Asian Reporter Info
MYSTICAL JOURNEY. Uncle Boonmee Who Can Recall His Past Lives, a surrealist film about a Thai man who is guided by ghosts as he contemplates reincarnation at the end of his life, is screening at Seattle’s Northwest Film Forum through June 30. Pictured is Uncle Boonmee hugging his late wife’s ghost as the two discuss life and love in the afterlife. (Photo courtesy of the Northwest Film Forum)
From The Asian Reporter, V21, #12 (June 20, 2011), page 13.
Uncle Boonmee Who Can Recall His Past Lives is a beautiful, languorous journey between realities
Uncle Boonmee Who Can Recall His Past Lives
Directed by Apichatpong Weerasethakul
Produced by Apichatpong Weerasethakul, Simon Field,
Keith Griffiths, and Charles de Meaux
Screening through June 30 at Seattle’s Northwest Film Forum
By Sarah Eadie
The Asian Reporter
Director Apichatpong Weerasethakul’s Uncle Boonmee Who Can Recall His Past Lives slowly and meticulously deliberates concepts of reincarnation and reality. While the polarizing film won the Palme d’Or ("Golden Palm") prize at the 2010 Cannes Film Festival, critics and audiences alike cannot seem to agree on its merits.
The plot progresses nonlinearly, slipping back and forth from the present to the past without warning. The movie opens with a buffalo escaping from its tether and running off into the wilderness, where it is recaptured. The scene is blasé until the camera cuts to a shadowy man-monkey figure with glowing red eyes.
This initial story — presumably a vision of one of protagonist Uncle Boonmee’s past forms — sets the tone for the rest of the film. The scene is painstakingly long, especially for the YouTube generation of bite-sized entertainment, but there is payoff for those with patience.
The jolting insertion of the man-monkey into this otherwise normal scene is just one of the few instances when Uncle Boonmee Who Can Recall His Past Lives draws the audiences in and out of reality without warning. It is perhaps director Weerasethakul’s way of insinuating that our human perception of reality and a greater cosmic reality are more seamlessly linked than we think.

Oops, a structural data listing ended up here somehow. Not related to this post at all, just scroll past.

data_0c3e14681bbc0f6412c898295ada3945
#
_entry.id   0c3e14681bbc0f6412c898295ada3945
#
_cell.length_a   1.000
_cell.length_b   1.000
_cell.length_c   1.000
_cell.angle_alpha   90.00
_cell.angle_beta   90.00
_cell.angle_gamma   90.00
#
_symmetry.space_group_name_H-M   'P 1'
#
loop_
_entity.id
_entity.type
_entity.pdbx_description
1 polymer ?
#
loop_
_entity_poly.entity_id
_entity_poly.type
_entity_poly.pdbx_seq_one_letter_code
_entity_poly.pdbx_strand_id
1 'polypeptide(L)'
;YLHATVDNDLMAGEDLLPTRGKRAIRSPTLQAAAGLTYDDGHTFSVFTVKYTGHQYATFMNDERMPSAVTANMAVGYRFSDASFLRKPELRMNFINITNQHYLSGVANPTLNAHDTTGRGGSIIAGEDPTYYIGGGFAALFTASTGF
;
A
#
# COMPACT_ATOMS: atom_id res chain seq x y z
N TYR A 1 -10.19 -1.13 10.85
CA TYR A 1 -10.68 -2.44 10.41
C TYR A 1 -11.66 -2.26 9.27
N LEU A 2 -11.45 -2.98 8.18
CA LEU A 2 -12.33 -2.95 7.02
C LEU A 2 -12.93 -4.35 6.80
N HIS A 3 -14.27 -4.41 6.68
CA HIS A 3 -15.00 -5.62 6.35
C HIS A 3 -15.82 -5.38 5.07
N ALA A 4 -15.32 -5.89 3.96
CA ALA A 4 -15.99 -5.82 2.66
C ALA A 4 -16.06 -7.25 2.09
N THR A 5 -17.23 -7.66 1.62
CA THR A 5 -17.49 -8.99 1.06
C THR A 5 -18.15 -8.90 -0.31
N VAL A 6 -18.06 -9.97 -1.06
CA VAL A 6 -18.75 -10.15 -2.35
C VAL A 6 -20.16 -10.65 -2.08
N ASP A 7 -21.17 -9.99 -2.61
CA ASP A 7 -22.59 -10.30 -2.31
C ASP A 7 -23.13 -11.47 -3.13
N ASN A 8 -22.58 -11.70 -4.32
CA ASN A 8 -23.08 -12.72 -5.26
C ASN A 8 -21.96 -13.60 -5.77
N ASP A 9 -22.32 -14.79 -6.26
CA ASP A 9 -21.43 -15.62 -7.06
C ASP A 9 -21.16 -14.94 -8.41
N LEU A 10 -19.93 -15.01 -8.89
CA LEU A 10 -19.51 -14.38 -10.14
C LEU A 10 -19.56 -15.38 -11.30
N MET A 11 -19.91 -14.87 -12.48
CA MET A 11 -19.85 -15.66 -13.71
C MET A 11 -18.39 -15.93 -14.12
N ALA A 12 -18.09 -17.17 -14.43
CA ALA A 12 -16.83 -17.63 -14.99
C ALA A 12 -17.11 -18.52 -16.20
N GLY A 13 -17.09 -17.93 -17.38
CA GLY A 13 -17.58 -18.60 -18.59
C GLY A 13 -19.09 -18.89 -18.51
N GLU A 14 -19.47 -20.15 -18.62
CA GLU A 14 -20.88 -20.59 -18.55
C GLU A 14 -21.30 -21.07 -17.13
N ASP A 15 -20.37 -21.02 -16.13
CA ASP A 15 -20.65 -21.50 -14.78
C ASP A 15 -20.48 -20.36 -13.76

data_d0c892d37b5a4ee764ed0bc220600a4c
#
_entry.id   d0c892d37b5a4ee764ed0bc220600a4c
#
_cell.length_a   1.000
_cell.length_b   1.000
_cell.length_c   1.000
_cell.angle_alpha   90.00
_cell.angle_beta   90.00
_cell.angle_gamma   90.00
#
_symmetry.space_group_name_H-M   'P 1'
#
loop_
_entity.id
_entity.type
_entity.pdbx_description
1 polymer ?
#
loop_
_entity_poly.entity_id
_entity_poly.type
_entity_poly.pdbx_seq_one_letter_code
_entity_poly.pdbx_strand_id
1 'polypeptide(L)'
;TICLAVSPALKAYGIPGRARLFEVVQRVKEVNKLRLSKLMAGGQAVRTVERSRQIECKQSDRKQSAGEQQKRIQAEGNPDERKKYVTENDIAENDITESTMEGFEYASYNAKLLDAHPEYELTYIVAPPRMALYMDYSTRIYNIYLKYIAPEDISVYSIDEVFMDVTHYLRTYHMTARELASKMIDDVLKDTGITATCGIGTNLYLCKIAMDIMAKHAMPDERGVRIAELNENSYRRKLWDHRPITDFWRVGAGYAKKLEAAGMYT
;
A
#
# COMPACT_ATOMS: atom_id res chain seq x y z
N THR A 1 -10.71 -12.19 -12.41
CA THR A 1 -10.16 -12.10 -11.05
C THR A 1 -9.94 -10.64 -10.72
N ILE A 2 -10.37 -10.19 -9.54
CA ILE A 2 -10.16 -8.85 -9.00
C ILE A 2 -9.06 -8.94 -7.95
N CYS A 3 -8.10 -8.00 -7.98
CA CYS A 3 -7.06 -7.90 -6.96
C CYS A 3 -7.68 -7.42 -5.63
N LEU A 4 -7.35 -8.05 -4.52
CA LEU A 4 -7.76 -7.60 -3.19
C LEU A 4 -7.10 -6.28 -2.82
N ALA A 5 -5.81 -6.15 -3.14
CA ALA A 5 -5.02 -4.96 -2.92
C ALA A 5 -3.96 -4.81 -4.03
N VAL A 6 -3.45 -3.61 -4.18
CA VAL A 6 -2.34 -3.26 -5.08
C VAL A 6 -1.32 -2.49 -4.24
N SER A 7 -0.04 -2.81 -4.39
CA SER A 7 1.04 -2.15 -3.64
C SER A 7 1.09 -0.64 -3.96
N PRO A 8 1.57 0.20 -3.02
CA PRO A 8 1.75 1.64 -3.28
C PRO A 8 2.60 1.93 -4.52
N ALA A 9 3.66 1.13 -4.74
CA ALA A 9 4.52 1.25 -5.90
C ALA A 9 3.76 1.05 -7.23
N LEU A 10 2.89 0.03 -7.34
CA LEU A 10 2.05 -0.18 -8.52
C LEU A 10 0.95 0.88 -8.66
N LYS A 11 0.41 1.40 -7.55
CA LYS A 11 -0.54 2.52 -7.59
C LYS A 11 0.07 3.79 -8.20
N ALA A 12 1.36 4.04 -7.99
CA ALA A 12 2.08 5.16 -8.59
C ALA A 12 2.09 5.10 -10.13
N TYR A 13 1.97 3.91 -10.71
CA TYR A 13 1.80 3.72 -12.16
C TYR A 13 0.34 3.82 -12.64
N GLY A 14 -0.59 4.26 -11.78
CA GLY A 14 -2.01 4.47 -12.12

We first meet Uncle Boonmee (played by Thanapat Saisaymar) in human form on a trip to the countryside, where he spends his final days living quietly while slowly dying of kidney failure. His living loved ones who have accompanied him are joined one evening at the dinner table by the ghost of his wife and long-lost son, who has since mated with a monkey spirit and morphed into one himself.
Perhaps one of the most rib-tickling moments in the film is the dialogue between Boonmee’s present sister-in-law and his simian son when she asks him, "Why did you grow your hair so long?" In Boonmee’s world, this is how the living and the dead communicate — easily and naturally. Director Weerasethakul chooses not to indicate the arrival of the spirits with any special music or other film devices. They simply fade slowly and subtly in and out of human sight.
Another charming scene in the film, and perhaps the most memorable, occurs during the second illumination of one of Boonmee’s past lives. A princess with a deformed face scorns her human lover, convinced that he can never see past her cosmetic flaws. As she kneels by a lake and gazes dreamily into the water, a sweet- talking catfish convinces her to shed her clothing, gold jewelry, and inhibitions and join him in the lake. As the woman and the catfish enjoy each other’s adult company, it isn’t clear which form Boonmee inhabits in the scene.
The implications of either option on the deeper meaning of the film provide ample intellectual fodder for more cerebral moviegoers, but even casual viewers will appreciate this scene for its beautiful underwater shots and captivating strangeness.
Uncle Boonmee Who Can Recall His Past Lives is not a difficult movie to swallow, despite the heavy subject matter. Charming Uncle Boonmee and his family are entertaining to watch and follow, but the stamina required for an audience used to the pomp and circumstance of modern movies may find Weerasethakul’s award-winning film to be frustrating and self- indulgent. Though not for everyone, the film is highly recommended to movie lovers who are nostalgic for the era of long shots and slow deliberateness of an older generation of films.
Uncle Boonmee Who Can Recall His Past Lives is screening at the Northwest Film Forum, located at 1515 - 12th Avenue in Seattle, through June 30. To learn more, call (206) 267-5380 or visit <www.nwfilmforum.org>.